Tuesday, September 23, 2008

What do teachers know that parents don't know?

Here is a blog written by a first-year teacher in New York City with 42 fifth graders in a single class!

In 1985, I started grad school at Brown University to earn a master of arts in teaching high school English. I quit at the end of the fall semester. Although I loved everything I learned in the classes at Brown, my time in a Rhode Island public high school was less than positive. In fact, it was my first step towards homeschooling, even though I was not even married at the time. When people tell me they can't homeschool because they don't know how to teach their child, I tell them that a degree in education doesn't teach you to teach -- it teaches you crowd control. It was the hardest thing I had to do in student teaching, and it remains the most challenging part of teaching for most teachers. It is probably the biggest reason that children need to spend an hour on a topic that they could easily learn in five or ten minutes.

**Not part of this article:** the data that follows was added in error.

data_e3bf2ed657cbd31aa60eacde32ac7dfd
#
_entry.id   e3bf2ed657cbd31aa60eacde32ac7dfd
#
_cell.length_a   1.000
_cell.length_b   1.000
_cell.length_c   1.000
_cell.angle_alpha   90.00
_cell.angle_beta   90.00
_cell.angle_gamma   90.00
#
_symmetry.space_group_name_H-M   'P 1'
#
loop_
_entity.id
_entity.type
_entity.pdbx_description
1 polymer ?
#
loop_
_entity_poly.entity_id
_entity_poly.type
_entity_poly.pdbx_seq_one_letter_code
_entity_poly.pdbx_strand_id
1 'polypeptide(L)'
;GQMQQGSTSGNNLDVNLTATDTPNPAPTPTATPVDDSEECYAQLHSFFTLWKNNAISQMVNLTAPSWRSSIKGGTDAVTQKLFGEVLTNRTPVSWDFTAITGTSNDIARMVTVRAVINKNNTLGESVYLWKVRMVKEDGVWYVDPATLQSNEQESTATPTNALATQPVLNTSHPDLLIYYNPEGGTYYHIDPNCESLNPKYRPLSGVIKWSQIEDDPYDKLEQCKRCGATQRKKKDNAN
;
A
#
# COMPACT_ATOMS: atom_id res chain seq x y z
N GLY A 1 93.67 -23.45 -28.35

And if you think this teacher's experience is unusual, just read the comments. Most of them are from teachers who tell her that they've had similar experiences.

2 comments:

Michelle at Boulderneigh said...

I'll have to remember that when teacher-friends and other parents infer that I may not know as much about teaching as the teachers. I admit that I wouldn't want the job of crowd control, but I think I can do just FINE as a teacher!

Cathy said...

Sometimes people will ask me if I ever plan to return to the elementary classroom. No Way! Although I loved the children and planning, I spent so much time on the crowd control. Plus, once you have experienced how differently children can grow up in an unschooling environment, I don't know how you could go back to a classroom.

I have heard the same comment about not being "smart enough". However, I am always amazed at the knowledge homeschooling parents have. We are a pretty wonderful group of people! Cathy